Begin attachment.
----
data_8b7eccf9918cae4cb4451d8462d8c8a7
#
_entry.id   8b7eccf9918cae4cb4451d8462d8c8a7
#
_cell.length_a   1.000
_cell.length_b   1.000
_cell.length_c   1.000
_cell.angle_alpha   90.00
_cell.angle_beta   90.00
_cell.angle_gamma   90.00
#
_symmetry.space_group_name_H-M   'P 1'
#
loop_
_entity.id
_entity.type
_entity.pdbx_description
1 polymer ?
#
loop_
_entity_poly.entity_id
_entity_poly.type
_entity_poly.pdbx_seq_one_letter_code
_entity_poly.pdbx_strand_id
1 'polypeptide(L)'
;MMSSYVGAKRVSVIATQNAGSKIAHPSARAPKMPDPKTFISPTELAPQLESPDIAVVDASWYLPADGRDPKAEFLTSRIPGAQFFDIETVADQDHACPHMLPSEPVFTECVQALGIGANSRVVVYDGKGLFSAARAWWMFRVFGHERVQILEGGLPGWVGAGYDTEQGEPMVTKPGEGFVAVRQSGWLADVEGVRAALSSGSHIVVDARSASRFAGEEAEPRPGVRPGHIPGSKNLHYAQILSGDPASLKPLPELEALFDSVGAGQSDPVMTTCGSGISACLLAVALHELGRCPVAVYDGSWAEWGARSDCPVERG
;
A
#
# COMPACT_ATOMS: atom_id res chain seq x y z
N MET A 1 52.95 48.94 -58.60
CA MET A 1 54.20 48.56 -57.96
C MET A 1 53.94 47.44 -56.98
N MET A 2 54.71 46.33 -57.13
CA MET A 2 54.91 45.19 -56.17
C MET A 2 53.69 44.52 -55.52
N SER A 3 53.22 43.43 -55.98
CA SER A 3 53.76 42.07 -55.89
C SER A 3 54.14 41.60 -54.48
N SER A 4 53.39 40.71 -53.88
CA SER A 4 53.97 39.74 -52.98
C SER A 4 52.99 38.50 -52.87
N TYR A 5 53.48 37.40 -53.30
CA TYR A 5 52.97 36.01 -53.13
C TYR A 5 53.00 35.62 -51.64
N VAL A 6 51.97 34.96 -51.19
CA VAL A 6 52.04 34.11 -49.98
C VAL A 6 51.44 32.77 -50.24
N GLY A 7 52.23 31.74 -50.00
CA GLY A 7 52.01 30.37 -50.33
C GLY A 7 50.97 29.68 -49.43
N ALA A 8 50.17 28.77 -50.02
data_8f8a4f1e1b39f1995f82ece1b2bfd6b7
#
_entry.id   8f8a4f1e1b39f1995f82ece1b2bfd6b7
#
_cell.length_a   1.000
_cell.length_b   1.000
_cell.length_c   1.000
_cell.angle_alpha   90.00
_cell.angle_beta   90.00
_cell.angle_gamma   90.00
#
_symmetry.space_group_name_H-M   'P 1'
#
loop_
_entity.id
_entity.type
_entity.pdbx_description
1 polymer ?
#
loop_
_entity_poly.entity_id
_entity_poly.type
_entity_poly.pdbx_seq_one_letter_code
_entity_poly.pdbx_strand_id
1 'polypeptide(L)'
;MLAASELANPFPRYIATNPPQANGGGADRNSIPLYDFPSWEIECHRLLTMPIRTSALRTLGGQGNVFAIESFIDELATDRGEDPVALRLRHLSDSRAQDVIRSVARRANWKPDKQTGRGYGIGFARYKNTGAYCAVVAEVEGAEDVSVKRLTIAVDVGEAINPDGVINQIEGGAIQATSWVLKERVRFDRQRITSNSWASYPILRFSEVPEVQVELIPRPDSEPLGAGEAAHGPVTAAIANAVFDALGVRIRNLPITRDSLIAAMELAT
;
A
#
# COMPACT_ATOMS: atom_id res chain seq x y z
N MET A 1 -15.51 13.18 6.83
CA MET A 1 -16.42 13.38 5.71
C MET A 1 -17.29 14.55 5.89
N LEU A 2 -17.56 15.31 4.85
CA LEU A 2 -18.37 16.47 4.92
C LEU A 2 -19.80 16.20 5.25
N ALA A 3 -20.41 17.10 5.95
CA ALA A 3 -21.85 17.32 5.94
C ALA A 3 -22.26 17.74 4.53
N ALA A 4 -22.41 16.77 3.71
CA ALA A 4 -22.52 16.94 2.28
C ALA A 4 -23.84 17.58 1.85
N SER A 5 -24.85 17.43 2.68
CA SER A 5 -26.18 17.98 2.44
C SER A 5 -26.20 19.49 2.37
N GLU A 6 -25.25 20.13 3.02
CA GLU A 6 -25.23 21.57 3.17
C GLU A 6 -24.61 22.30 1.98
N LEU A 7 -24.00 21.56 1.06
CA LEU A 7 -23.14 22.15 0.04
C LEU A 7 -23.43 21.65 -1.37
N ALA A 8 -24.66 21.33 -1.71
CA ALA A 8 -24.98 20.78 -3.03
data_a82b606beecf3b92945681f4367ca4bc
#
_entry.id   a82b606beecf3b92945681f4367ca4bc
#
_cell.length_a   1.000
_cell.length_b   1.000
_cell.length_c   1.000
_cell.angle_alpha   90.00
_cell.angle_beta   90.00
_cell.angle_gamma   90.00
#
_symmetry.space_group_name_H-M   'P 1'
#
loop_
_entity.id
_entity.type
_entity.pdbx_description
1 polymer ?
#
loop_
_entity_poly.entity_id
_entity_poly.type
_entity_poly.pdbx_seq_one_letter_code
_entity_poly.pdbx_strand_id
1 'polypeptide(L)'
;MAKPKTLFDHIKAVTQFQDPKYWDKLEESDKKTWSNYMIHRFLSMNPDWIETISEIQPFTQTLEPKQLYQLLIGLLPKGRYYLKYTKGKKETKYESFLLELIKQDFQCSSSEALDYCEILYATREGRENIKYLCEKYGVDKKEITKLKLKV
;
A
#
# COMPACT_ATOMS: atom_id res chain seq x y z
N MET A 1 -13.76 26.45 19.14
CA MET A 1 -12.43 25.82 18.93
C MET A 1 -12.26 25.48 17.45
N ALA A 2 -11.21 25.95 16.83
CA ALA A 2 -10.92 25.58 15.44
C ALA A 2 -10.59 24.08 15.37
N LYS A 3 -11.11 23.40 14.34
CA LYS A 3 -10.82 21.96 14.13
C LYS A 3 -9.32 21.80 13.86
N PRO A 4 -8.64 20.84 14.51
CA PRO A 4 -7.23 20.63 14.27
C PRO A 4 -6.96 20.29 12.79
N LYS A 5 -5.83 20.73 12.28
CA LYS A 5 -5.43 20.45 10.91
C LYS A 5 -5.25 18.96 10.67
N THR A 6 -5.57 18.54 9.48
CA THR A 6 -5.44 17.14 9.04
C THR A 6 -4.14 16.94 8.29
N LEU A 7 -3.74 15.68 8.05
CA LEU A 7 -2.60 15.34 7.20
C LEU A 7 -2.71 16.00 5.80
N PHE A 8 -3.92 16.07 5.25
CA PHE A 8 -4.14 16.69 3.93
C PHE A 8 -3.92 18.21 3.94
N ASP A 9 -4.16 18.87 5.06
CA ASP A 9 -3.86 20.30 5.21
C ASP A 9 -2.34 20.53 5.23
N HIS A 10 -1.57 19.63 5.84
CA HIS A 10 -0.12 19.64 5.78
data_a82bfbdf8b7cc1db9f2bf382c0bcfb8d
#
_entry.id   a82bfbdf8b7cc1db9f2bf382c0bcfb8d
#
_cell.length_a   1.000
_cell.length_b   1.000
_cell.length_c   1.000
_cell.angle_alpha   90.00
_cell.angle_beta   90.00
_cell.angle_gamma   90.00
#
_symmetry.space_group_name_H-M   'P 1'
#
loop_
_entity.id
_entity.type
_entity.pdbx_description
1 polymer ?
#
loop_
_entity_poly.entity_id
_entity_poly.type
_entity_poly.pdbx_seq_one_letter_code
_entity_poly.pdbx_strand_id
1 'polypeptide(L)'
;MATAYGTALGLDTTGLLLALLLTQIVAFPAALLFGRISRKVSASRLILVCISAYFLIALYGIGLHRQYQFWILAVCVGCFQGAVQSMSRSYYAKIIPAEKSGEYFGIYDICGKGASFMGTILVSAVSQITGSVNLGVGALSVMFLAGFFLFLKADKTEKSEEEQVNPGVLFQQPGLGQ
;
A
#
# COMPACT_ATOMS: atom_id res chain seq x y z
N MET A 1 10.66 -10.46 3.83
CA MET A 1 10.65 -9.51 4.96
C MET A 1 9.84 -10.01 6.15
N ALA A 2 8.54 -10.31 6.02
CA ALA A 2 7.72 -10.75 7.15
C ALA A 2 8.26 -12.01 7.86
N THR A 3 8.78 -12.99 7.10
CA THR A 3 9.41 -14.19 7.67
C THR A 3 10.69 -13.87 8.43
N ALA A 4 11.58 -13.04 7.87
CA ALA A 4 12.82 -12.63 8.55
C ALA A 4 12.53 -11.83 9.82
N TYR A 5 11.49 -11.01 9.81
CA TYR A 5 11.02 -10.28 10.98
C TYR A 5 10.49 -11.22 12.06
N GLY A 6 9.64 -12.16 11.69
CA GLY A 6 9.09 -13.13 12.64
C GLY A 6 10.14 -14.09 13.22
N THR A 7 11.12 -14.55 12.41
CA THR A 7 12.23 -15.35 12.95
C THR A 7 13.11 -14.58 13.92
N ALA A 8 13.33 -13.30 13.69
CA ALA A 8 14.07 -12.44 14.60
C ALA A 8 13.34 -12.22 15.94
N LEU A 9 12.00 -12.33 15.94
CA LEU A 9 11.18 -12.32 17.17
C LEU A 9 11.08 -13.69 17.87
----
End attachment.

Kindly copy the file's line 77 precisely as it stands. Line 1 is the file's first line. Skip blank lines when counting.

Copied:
1 'polypeptide(L)'